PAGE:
Sixteen candidates vying for two seats for the Kigali Women representative in the September 4 parliamentary elections yesterday kicked off their campaigns before hundreds of women local leaders who will have a final say on who joins the lower house.
The women leaders, all from 11 of the 15 sectors, sang and cheered as each candidate used her five minutes to outline their mission once voted into parliament. Below, our reporter Nasra Bishumba outlines what areas came at the centre stage of the campaigns.
Creating employment and lifting women was one of the highlights of the campaign where each of the 16 candidates promised to work with the government to push this agenda further. Languida Nyirabahire, who attracted the most cheers, told the women that she was prepared to fight for poor women to get start-up capital so that they can support themselves and their families.
“There is need to advance the idea of start-up capital so that every woman who is interested in working can pursue her dream and I am ready to push this until we see results,” she said.
Fighting domestic violence
Domestic violence was at the centre stage of the campaign. While Nyirabihire promised to advocate for laws that root out the issue, Janvière Isugi said she would concentrate on promoting harmonious living within families.
“The issue of domestic violence has been on the rise of recent and if you trust me to represent you in parliament, I will work hand-in-hand with others to come up with a sustainable solution,” Isugi said.
32-year old Manirankunda Gilbelle was one of the candidates to mention the issue of malnutrition. A teacher by profession, Manirankunda attracted cheers when she said that she was still single but was a parent in her capacity as an educator. She asked the voters to consider the issues that are child-related as her mission if she makes it to parliament.
“There are children who are still vulnerable. Look around your area, how many are facing malnutrition issues and have kwashiorkor as a result? how many are eating well? Are all the children in school? Do they all have decent homes? I want to make these issues my mission,” she promised.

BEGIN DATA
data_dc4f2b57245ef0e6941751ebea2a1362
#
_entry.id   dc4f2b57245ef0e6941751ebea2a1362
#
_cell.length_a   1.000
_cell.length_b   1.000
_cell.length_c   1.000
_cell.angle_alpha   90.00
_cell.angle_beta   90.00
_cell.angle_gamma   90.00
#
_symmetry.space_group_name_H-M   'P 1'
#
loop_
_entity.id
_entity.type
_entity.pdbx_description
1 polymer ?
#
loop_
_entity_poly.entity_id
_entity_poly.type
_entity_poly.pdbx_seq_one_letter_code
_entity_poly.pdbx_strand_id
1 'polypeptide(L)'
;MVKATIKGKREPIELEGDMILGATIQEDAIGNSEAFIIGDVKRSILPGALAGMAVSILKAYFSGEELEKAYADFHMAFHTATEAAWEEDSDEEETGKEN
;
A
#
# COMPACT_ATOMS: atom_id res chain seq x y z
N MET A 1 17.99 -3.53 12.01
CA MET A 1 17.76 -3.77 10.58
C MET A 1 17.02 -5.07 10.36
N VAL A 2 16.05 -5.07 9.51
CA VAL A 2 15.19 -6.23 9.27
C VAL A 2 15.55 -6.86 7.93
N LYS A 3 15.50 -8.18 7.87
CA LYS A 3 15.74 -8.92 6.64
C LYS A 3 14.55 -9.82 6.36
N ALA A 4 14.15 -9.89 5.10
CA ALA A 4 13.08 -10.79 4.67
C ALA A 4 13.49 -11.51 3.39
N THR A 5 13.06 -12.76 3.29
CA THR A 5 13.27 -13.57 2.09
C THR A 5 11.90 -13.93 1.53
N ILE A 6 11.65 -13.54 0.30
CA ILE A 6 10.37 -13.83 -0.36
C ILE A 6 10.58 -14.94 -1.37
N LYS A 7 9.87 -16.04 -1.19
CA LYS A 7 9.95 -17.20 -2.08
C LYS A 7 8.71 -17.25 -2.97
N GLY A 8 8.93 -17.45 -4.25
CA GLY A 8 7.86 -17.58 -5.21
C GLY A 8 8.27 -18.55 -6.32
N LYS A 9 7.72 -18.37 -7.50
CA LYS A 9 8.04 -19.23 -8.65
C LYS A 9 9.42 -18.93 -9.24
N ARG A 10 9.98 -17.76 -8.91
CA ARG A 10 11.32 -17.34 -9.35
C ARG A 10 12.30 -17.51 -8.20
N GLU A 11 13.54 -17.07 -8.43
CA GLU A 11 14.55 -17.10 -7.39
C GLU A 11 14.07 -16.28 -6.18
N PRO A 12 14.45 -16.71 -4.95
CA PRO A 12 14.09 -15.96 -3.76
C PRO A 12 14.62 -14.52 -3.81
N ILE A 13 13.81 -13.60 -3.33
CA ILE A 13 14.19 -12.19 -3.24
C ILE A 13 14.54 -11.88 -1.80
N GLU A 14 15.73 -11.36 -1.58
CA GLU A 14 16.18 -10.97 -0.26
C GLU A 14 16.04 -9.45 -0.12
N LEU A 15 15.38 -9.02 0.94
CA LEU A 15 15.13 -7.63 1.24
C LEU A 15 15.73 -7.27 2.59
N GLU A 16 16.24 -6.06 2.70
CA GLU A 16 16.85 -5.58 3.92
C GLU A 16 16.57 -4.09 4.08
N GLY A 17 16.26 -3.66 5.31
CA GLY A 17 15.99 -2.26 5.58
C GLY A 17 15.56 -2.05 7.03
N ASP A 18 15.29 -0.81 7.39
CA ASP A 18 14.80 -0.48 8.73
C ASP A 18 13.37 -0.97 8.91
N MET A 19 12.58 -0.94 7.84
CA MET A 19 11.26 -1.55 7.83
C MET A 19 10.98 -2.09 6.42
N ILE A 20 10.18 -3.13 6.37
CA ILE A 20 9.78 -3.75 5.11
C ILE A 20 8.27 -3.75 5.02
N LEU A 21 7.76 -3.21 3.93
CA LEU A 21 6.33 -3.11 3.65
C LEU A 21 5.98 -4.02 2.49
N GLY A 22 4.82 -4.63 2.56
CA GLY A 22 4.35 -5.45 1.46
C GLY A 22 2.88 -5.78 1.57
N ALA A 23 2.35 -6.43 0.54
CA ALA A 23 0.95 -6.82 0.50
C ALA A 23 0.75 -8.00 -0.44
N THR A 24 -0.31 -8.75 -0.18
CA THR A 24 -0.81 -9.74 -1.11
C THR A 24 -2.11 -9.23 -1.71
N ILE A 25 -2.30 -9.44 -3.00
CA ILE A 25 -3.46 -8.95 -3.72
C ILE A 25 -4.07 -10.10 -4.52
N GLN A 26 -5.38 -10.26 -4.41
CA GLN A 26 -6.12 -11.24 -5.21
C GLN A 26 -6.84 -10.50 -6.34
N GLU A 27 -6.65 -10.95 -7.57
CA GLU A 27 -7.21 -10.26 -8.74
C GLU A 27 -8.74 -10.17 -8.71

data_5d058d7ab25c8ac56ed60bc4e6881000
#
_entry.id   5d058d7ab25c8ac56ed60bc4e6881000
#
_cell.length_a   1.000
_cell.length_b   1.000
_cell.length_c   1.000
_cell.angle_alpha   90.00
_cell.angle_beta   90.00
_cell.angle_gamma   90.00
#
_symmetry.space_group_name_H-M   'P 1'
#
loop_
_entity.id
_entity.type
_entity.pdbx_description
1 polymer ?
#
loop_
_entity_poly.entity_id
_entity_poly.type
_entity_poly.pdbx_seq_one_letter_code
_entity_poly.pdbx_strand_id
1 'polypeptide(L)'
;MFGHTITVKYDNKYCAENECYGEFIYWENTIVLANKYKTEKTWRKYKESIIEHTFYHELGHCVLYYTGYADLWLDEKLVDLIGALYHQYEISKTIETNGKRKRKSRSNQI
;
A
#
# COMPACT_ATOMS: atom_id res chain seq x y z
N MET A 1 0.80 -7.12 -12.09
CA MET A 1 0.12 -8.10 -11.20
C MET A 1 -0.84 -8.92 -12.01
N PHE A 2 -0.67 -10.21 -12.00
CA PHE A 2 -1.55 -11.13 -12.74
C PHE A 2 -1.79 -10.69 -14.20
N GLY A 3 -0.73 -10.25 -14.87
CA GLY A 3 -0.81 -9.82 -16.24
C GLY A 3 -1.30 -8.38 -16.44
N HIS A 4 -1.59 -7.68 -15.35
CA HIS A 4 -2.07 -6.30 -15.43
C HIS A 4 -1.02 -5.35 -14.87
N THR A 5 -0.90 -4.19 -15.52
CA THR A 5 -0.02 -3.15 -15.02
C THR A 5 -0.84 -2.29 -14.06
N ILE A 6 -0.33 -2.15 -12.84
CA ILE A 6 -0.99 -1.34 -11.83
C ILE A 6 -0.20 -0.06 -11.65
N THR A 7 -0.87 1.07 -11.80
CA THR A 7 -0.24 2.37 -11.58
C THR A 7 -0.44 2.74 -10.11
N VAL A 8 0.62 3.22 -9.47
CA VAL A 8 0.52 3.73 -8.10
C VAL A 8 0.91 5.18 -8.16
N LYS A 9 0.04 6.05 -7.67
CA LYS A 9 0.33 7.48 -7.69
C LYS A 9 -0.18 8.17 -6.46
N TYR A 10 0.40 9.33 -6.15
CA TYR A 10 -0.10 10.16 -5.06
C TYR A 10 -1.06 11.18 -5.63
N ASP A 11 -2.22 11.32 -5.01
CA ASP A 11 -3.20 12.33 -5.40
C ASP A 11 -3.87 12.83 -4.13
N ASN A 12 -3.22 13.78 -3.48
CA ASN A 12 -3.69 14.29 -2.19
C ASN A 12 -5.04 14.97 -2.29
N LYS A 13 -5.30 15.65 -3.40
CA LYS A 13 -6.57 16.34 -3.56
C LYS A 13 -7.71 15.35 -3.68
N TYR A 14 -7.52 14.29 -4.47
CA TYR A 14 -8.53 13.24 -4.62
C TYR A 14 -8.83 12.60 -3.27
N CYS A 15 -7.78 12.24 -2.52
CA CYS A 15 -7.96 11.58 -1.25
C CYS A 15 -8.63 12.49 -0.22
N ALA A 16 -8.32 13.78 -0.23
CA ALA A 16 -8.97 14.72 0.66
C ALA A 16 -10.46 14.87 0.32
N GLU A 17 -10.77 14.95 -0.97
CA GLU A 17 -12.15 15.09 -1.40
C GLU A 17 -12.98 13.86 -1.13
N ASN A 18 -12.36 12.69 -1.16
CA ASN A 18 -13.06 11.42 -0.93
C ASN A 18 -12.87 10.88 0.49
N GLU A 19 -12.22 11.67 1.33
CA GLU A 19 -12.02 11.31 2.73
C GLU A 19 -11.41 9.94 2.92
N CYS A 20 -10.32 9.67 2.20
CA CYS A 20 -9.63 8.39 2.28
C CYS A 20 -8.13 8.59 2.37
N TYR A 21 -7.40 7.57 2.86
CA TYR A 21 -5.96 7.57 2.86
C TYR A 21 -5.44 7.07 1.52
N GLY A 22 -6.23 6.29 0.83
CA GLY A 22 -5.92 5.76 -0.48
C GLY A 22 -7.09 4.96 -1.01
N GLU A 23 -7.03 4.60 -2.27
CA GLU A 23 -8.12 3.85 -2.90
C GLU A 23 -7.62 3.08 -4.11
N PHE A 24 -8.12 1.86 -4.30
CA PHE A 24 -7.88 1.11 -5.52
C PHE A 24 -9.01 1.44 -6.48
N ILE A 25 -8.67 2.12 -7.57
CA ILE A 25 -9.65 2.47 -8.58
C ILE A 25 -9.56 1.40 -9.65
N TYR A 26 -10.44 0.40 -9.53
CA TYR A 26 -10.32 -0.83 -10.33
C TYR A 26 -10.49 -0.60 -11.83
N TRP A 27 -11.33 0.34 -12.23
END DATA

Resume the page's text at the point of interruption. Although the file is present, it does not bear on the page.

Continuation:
Christiane Umuhire has a Master’s Degree in Women Development. She has worked for the Ministry of Gender and Family Promotion for the last 17 years. She told the voters that if she is given the opportunity to serve in parliament, one of her priorities would be to push for laws that fight teenage pregnancies.
“I would be interested in laws that give teenage girls more opportunities to study instead of dropping out of school to care for children. I would be more keen on laws that pursue and punish adults responsible for these pregnancies,” she said.
Clementine Uwase was one of the candidates to bring up the value of promoting family planning which she said was instrumental in giving children the opportunity to live healthier lives.
“With proper family planning methods, children have an opportunity to get the upbringing they deserve, parents get a chance to plan for their families and over all, everyone wins,” she said.
How they are elected
Unlike the general elections, members of parliament are voted for by an electoral college composed of the Executive Committee of the National Women Council drawn from the council’s Provincial and Kigali City level, the district level, sector level, cell and village levels. They will be joined by the district advisory council of the voting districts.
In total, the voters will be expected to pick two candidates to represent Kigali, four to represent the Northern Province, and six candidates for each of the Eastern, Western and Southern Provinces.
Countrywide, there are 179 candidates vying for 24 women representative seats.
The Director of Communication at the National Electoral Commission (NEC), Moses Bokasa, explained to The New Times in a telephone interview that the number of seats to represent provinces and City of Kigali depends on the number of voters of that particular area.